The Quality of Legal Education in Russia: The Stereotypes and the Real Problems


https://doi.org/10.17589/2309-8678-2014-2-1-106-120

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Abstract

The paper explores the three key issues that are often put forward as the main problems contributing to reportedly insufficient quality of legal education in Russia: superfluous number of law schools, lack of practical preparation of students, and lack of teaching of professional ethics. It is based on a research project that the Moscow office of PILnet conducted in 2010–2012, having interviewed over 130 legal professionals in four Russian cities – commercial and non-profit lawyers, government lawyers, law professors, law school administrators and students – to analyze their views and attitudes as to what defined the modern Russian lawyer and how the legal education system responded to the needs of the profession and the society.

About the Authors

Olga Shepeleva
Senior Legal Officer at PILnet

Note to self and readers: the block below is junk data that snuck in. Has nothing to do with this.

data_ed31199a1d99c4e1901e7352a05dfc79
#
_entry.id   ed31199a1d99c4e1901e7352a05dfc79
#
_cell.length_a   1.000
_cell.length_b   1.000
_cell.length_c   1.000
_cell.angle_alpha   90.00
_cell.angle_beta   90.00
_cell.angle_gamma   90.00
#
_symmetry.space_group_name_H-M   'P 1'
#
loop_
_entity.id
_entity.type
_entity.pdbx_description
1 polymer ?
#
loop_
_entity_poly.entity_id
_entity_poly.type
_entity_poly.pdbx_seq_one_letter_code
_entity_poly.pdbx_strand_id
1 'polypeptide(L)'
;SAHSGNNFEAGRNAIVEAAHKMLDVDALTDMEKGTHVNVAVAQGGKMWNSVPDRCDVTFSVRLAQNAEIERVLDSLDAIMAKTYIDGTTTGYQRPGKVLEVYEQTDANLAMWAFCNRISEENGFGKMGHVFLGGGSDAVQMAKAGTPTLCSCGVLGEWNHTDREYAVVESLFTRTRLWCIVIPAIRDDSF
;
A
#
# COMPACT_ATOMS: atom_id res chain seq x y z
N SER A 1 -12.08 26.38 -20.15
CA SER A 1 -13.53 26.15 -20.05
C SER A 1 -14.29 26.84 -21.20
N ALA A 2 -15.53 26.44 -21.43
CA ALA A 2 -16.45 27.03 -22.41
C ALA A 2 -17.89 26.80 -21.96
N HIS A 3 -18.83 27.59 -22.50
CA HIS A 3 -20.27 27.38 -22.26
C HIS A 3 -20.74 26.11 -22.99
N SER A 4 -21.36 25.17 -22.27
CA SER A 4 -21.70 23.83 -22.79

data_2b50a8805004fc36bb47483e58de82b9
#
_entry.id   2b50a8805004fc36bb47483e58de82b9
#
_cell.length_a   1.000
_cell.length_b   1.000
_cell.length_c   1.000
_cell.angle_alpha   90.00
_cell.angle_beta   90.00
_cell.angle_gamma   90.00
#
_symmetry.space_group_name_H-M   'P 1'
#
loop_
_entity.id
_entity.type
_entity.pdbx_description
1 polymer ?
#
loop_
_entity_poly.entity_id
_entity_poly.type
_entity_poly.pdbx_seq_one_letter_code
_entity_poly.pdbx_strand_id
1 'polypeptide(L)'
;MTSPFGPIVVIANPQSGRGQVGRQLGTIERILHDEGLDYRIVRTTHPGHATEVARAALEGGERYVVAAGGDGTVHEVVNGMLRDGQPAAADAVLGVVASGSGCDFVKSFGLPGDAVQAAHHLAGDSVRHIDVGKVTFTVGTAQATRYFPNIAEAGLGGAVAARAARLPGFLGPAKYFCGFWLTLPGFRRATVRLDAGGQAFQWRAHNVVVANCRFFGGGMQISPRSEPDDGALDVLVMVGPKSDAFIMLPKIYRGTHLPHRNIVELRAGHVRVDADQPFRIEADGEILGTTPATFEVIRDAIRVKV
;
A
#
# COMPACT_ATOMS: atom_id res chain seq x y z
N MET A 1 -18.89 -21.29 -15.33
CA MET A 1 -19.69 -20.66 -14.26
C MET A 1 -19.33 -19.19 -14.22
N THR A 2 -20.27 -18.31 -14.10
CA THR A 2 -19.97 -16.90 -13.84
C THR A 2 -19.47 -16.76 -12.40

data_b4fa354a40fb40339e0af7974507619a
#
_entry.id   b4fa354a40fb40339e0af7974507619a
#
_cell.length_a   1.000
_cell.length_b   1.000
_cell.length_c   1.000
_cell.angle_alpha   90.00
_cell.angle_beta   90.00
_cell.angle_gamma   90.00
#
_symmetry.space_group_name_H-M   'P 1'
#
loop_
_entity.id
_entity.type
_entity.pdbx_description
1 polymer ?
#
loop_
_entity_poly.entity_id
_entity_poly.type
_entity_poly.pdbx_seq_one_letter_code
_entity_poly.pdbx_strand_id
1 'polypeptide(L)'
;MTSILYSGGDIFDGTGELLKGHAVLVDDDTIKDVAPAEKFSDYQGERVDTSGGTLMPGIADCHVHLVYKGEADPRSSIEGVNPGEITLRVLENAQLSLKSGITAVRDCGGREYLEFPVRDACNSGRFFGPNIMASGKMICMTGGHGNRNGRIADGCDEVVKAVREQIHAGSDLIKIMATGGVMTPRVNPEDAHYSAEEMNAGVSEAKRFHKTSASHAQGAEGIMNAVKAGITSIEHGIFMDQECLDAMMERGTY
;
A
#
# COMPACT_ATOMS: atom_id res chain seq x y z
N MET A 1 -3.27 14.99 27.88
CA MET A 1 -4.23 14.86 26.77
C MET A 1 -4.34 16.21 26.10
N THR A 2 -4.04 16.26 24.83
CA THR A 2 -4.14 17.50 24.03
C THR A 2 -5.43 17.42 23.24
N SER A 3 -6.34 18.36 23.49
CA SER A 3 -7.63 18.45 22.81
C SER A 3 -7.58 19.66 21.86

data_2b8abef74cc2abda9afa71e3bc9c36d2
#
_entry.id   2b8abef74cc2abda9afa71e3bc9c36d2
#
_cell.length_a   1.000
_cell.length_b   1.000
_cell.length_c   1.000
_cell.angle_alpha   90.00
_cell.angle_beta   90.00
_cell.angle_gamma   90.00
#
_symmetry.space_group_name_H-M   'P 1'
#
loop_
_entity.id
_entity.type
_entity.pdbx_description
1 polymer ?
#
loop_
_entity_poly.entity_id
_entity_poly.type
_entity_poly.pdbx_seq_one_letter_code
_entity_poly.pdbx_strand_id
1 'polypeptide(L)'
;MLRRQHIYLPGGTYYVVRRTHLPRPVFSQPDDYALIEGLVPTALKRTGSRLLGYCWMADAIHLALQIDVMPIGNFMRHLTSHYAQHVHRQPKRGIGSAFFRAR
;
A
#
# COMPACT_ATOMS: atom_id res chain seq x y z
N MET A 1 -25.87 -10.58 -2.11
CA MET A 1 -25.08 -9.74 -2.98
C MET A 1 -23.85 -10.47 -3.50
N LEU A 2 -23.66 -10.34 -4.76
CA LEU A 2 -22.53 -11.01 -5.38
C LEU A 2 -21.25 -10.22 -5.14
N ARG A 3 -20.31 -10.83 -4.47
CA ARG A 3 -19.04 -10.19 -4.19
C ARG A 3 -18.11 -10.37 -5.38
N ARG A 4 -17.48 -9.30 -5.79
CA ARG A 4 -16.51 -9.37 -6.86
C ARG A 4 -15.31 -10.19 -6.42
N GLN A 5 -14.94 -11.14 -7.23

Russian Federation
Senior Legal Officer at PILnet (The Global Network for Public Interest Law) (9/2 Maroseyka str., build. 8, office 34, Moscow, 101000, Russia)


Asmik Novikova
Senior Project Researcher at PILnet
Russian Federation
Senior Legal Officer at PILnet (The Global Network for Public Interest Law) (9/2 Maroseyka str., build. 8, office 34, Moscow, 101000, Russia)


For citation: Shepeleva O., Novikova A. The Quality of Legal Education in Russia: The Stereotypes and the Real Problems. Russian Law Journal. 2014;2(1):106-120. https://doi.org/10.17589/2309-8678-2014-2-1-106-120

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ISSN 2309-8678 (Print)
ISSN 2312-3605 (Online)